One part of motherhood I’ve always enjoyed from the get-go is breastfeeding.
Art, fine motor skills, and fun all mixed into one great gift! Kids will learn engineering with the marble run but also get creative with the art easel mode.
While I know this is not the case for all moms, the moment my son latched, breastfeeding felt like the right choice for me. Now, this isn’t to say that I didn’t experience bumps during the course of our breastfeeding journey because I absolutely did. I remember in those early days I constantly worried if I was producing enough milk to feed my very hungry son. I wondered if cluster feeding was normal and what to do about how sore my nipples were early on because, holy cow, they get really, really sore!
So, yes, I’ve had some big learning curves when it comes to my breastfeeding journey, but this is one of the few motherhood choices I’ve made that I’ve felt confident in every step of the way.
But the topic of how you’ll feed your child is one of many polarizing conversations when you become a new parent. Oftentimes, it is met with very strong opinions and, sometimes, equally as strong judgments. Once I made the decision to give breastfeeding a chance, part of the feeding conversation I wasn’t expecting was the constant question of when I was going to be done.
Once I made the decision to give breastfeeding a chance, part of the feeding conversation I wasn’t expecting was the constant question of when I was going to be done.
Many times this question comes after someone realizes that me breastfeeding my child somehow inconveniences them, like when they wanted to hold him or take him out for a while. Or I’d get this question after having a frustrating nursing session and talking about some of the pain, discomfort, and soreness that breastfeeding can cause. Most of the time, I just want a listening ear or a little bit of sympathy, but usually, I am met with a hurried sense of “When are you going to be done already?!”
The truth is, I didn’t have a timestamp on when I was going to be done. I always knew once I decided to breastfeed that I’d continue to do so until it was no longer enjoyable for me or my son anymore. There are enough struggles in parenthood and motherhood, I didn’t believe in forcing something if it was causing more stress than anything else. Thankfully, I’ve been lucky enough to have a really enjoyable breastfeeding journey for the past 11 months.
Yes, I’ve had to wake up in the middle of the night to get an extra pumping session in when I couldn’t pump enough at work.
Yes, I’ve had to monitor how much dairy I’ve eaten because my son had a very mild dairy intolerance.
Yes, he bit me (way too many times) when teeth started coming in.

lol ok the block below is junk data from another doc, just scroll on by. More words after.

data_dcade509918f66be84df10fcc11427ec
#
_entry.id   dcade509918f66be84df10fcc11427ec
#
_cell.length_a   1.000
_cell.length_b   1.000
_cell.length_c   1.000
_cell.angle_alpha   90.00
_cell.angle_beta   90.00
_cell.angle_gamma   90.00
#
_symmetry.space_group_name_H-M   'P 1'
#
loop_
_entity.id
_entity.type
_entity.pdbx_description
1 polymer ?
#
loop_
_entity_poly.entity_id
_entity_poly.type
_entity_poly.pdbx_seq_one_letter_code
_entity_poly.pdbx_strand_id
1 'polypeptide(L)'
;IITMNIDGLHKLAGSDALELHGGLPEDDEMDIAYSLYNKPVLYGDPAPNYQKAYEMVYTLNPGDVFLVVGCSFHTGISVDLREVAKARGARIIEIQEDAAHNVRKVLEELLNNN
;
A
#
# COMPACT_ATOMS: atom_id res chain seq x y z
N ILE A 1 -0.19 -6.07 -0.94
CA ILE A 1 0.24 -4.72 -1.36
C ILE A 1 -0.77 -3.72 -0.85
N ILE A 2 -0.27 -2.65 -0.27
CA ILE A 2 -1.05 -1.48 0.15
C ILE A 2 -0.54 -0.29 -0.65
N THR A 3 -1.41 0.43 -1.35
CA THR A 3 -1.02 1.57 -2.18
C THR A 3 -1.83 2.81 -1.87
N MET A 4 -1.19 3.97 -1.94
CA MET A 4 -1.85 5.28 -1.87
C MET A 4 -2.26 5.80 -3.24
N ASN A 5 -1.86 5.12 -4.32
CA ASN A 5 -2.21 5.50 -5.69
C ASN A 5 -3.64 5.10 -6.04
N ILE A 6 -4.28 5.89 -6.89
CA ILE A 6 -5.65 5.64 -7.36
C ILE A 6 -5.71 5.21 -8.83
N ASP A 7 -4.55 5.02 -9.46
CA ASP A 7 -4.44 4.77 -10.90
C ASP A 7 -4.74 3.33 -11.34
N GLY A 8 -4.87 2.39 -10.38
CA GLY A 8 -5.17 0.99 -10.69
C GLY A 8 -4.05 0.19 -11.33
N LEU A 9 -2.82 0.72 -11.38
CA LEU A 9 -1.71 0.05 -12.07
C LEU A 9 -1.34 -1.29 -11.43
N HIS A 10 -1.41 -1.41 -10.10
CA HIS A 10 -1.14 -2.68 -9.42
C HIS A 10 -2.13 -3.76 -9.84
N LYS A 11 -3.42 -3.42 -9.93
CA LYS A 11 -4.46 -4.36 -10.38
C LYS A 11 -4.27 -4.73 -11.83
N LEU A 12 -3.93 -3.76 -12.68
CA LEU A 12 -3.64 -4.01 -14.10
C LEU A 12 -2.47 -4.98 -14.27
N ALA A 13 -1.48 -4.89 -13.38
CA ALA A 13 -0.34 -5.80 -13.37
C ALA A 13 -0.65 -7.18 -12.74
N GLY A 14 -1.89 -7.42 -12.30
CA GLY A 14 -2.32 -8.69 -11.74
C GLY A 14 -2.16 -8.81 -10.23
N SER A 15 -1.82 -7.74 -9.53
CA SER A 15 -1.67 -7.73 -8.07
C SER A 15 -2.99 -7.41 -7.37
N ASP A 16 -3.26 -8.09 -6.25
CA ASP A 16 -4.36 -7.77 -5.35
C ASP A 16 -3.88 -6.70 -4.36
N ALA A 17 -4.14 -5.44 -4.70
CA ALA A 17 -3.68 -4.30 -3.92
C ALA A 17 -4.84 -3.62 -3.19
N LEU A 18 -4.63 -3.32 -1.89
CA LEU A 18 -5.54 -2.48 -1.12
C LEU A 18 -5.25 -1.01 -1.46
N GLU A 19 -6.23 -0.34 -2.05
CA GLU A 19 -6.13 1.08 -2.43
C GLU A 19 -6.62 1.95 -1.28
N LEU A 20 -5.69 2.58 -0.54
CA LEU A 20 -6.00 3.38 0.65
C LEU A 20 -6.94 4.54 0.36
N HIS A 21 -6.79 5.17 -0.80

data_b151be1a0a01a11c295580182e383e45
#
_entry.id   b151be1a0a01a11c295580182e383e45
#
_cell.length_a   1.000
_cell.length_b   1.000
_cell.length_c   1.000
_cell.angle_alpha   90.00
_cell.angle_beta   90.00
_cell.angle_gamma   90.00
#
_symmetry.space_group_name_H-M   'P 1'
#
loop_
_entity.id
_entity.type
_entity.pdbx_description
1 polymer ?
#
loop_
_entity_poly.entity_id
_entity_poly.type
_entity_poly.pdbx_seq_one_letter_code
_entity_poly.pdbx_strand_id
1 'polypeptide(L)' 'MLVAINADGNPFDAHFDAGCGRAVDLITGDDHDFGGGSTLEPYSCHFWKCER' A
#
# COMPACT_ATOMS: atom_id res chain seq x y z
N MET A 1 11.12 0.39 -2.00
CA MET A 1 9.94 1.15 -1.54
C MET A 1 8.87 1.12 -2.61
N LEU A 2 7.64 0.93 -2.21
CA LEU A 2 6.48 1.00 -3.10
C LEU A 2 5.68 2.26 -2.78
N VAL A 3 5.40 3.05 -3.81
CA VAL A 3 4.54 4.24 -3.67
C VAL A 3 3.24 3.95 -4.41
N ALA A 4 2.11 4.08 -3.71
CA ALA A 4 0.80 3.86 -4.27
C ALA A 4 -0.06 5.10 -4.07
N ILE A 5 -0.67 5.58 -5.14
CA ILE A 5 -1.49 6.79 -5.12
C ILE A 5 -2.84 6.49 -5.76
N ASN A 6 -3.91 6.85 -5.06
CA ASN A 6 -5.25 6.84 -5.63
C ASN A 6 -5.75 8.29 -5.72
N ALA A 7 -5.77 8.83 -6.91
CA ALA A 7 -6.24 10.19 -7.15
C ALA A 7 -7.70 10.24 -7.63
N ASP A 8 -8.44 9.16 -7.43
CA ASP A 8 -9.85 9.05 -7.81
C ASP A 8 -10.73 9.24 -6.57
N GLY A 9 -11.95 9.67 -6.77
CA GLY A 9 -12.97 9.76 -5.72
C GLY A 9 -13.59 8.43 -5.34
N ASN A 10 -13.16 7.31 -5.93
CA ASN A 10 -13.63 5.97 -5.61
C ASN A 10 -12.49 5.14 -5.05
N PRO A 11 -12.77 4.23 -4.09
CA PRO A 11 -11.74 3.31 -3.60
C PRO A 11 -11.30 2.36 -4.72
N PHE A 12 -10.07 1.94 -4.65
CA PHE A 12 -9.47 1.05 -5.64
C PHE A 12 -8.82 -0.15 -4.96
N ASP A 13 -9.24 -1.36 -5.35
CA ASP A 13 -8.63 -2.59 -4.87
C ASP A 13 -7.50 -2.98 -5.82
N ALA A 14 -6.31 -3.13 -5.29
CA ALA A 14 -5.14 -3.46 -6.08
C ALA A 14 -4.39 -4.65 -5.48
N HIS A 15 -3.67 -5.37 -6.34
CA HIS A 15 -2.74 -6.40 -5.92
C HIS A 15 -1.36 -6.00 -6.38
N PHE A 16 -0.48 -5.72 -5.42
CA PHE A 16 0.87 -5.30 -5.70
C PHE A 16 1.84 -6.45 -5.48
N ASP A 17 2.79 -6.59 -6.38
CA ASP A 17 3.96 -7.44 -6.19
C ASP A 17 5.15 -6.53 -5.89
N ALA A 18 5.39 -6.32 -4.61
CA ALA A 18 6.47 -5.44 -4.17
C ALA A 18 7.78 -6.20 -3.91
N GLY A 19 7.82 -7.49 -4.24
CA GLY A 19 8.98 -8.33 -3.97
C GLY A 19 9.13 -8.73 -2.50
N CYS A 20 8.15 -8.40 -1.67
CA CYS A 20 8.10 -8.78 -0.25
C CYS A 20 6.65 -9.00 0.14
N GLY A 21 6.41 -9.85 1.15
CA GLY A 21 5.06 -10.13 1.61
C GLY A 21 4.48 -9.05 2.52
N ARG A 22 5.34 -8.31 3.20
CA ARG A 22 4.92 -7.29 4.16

And yes, I have considered choosing other options so that I can be away from my baby for longer periods of time without stressing about how much breastmilk to provide, my breasts becoming engorged, or having to pack all of the parts necessary to keep up with my milk supply.
The truth is, I didn’t have a timestamp on when I was going to be done. I always knew once I decided to breastfeed that I’d continue to do so until it was no longer enjoyable for me or my son anymore.
But for right now, I feel great with how long I’ve been breastfeeding and am OK with some of the sacrifices I have to make to feed my child in this way. If you also find that you’re getting a lot of questions around your feeding choices or if you’re the one asking the question, I’d like to offer just a bit of advice to you.
If you’re getting asked when you’ll stop breastfeeding…
It doesn’t matter if the question is about breastfeeding, formula feeding, exclusively pumping, or some mixture of all three. If you’re getting questions about your feeding choice for your child and when you will stop or try something different, please try to let it roll off your back and remember why you’re doing what you’re doing.
Other people may try to chime in at many points along your parenthood journey: from if you’ll use a swaddle, to when to stop giving the baby a pacifier, to if you’ll use baby food or baby-led weaning, and so much more. But at the end of the day, you’re the mother and you know what’s best for you, your child, and your family. Let that be the constant affirmation in the back of your head when someone tries to sneakily or boldly sway you with their opinions and questions.
If you’re asking someone when they’ll stop breastfeeding…
I urge you to pause before asking any mother any question. Seriously. Think about it: a mother has a lot of things to think about and remember all day long, and your question may just be the thing to make her feel like she’s not doing enough, remembering enough, trying enough, or being enough.
If you’re thinking of asking a question, maybe try turning it into some encouragement. For example, if you see a mother carrying her breast pump or mixing up a bottle of formula maybe say “Feeding your child every day must be a lot of work, you’re doing a great job!” Or simply “You’re doing a great job.”
You may be curious and wonder about a lot of things going on in the new parenthood part of life, but maybe wait until she brings the topic up in a conversation before you ask any questions outside of “Are you doing OK?” and “Can I bring you hot coffee” (the answer to the latter question is always “yes!”). When you do ask questions, try open-ended, non-judgemental ones, like “How did you know that this option was best for you?” This gives the mother an opportunity to talk about her journey in whichever way she feels comfortable.
While you may mean well with your questions, you never know how it will seem to the one on the receiving end.
Oh, and if you’re wondering about me and if I will stop breastfeeding at the one-year mark? I’m not sure when my breastfeeding journey will come to an end. When the time comes, I’m sure I’ll know. But until then (and I mean this in the kindest way possible), please stop asking me.